Fit for a king
CANMORE, Alta.—Included in the $42 million Frank Kernick spent to build his luxury hotel here amidst the Rocky Mountains was $1,500 for Scottish kilts to dress his construction trades.
Most of Kernick’s construction crew drive pickups with gun wracks in the back window and spend their off hours roaming the rugged Kananaskis Mountain Range surrounding this resort town.
The town’s elite were turning out for the black-tie gala to officially open the 124-room hotel and Kernick wanted his building trades there, but knew most of them didn’t own a business suit. So he turned them out in Highland Dress.
There were plenty of other kilts at the opening of the 4-star Malcolm Hotel, which is named after Malcolm II, the King of Scotland from 1005 to 1034. He was also commonly known as Canmore — which in Gaelic means big head, head man or big chief.
As Canadian Pacific director Donald Smith was pushing his railway line through the Rockies in 1884 he wanted to create a settlement surrounded by mountains in the Bow River Valley. To salute his own Scottish heritage he named the village Canmore.
A year later Smith drove in the last spike to finish the trans-Canada rail line.
The town sits just outside Banff National Park, one of Canada’s most popular tourist destinations. Banff, the town site, can’t grow anymore, but the tourists keep coming and Canmore, 25 kilometres east on The TransCanada Highway, handles the overflow.
Plus, this pretty town — like its neighbour — is surrounded by snow-capped mountains and draws three million annual visitors on its own. It has more restaurants/capita than any other town in Canada.
And the new Malcolm Hotel helps reduce the vacation accommodation pressures this town experiences, particularly in summer, although it’s also a winter ski resort, says Dave Rodney, executive director of Canmore Kananaskis Tourism.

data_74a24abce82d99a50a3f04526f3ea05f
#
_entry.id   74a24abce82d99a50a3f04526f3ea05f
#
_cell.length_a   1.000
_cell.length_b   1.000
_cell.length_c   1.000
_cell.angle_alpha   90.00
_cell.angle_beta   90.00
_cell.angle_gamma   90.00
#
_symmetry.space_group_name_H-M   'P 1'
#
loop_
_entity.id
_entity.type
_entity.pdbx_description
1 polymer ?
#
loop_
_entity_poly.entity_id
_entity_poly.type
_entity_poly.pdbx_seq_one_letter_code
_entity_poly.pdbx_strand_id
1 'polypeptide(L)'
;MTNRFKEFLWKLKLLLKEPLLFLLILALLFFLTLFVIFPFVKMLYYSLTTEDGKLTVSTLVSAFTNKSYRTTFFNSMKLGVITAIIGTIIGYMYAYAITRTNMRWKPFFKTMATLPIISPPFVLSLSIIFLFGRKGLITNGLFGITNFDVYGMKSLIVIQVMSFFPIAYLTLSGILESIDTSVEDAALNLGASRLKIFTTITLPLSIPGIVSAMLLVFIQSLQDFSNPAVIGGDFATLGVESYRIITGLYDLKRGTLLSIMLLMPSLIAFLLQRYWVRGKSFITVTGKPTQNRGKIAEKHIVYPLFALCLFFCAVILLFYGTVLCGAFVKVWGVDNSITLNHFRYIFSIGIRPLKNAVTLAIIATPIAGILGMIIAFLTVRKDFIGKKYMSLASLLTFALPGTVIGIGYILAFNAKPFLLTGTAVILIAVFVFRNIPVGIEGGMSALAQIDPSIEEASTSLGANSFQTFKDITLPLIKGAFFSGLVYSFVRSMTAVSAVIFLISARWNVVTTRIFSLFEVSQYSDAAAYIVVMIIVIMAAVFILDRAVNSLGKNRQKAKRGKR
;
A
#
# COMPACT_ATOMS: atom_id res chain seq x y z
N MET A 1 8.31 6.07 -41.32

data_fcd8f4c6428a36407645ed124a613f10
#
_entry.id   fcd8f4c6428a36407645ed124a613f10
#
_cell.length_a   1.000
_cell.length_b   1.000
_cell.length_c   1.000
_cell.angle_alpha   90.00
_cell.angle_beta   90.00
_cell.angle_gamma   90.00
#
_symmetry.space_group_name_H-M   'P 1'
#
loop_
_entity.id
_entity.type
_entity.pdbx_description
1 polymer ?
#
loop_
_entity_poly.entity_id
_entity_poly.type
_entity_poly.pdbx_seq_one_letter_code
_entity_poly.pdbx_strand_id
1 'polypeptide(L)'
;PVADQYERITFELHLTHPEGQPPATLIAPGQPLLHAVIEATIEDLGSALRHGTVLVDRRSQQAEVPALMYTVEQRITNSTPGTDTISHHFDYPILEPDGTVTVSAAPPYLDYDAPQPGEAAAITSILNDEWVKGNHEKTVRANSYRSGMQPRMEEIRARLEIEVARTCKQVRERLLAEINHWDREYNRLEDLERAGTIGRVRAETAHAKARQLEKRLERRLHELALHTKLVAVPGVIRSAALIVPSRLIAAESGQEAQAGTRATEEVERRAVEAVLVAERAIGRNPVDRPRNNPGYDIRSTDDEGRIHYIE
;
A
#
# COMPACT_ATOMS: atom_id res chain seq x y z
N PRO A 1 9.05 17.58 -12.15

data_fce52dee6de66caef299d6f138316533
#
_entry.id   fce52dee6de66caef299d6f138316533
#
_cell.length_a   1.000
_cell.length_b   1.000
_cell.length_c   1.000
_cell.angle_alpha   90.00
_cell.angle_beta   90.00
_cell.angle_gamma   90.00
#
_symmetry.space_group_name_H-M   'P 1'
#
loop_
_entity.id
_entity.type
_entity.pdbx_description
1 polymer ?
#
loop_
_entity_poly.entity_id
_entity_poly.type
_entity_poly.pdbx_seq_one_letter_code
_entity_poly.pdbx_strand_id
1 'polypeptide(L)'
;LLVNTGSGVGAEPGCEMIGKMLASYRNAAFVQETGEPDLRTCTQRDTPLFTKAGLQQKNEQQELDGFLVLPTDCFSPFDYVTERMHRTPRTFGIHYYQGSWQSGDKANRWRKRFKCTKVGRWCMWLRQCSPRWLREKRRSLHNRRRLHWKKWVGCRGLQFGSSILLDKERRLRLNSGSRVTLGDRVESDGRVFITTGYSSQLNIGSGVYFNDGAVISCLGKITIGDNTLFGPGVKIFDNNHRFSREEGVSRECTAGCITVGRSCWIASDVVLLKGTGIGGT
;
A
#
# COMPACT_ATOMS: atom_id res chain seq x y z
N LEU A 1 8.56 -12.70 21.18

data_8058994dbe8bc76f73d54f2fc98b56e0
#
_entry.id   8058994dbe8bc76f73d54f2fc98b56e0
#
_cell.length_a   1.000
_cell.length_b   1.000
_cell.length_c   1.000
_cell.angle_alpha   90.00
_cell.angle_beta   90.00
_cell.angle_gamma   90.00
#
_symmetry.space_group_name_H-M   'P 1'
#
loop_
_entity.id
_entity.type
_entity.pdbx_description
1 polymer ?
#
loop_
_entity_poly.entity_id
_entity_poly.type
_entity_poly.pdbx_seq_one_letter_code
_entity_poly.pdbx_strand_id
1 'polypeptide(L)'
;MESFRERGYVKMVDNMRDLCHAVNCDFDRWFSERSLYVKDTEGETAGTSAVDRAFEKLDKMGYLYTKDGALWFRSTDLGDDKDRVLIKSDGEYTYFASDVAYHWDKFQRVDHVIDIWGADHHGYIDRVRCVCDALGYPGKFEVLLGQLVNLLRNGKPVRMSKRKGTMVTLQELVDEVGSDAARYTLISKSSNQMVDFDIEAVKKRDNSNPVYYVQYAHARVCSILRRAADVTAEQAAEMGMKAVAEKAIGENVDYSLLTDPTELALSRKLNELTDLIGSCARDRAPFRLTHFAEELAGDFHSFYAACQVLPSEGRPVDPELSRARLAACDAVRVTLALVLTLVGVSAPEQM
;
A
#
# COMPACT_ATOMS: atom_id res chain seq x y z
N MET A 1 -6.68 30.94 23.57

“Our hotels and resorts are usually sold out all summer long and into the fall too,” Rodney said.
The Malcolm, built with large timber pieces and stone finishes, sits on the 27-acre milk farm on which Kernick grew up. His grandfather and later his father supplied most of the milk to Canmore residents.
It’s a five-minute walk from the farm to the town’s downtown core and the family eventually realized there is more business in accommodating the town’s growing tourism trade than in milking cows.
The farm became a 27-acre campground on Spring Creek. Canmore sits between Spring Creek and the Bow River.
Frank graduated as an engineer from University of Alberta and built major structures around the province for other developers, including mountain resorts amidst the Kananaskis Mountain Range. Then he started developing his family’s campground as a resort village, which will have 1,000 luxury resort condos when built out.
Kernick plans to add two more hotels to the milk farm. Among the structures he built in Canmore as a construction engineer is the Iron Goat Restaurant, which Kernick owns.
The Iron Goat was the name of the steam locomotive that pulled railway cars full of coal along the south bank of the Bow River serving a dozen coal mines in the area. The last mine closed in 1976.
Canmore is home to more Olympic athletes than any other town in the world. Athletes come from around the world to train at Nordic Centre Provincial Park, which boasts some of the world’s finest facilities for Nordic skiing events and mountain bike competition. It was built for the Calgary-hosted 1988 Winter Olympic Games. The park has a method of preserving winter snow all year and can put snow on its 65 kilometres of cross-country ski trails all year long.
The foothills and mountains in the area are laced with hiking trails, but many are closed in the fall when grizzly bears and black bears come down from the heights to fatten up on the wide variety of berries along the trails.
Canmore is the centre point amidst four of western Canada’s most popular ski resorts — Nakiska, Mount Norquay, Sunshine Village and Lake Louise.
No Airbnbs are permitted in Canmore and the average resale house price of $800,000 is highest in Canada, outside of Vancouver and Toronto. Room rates at the Malcolm range from $199 to $549.
Construction of the Malcolm was delayed for six months after Kernick decided it was going to look too modern. He wanted a more traditional, historic looking mountain resort, so construction stopped for six months while he and architect Bill Marshall redesigned the hotel.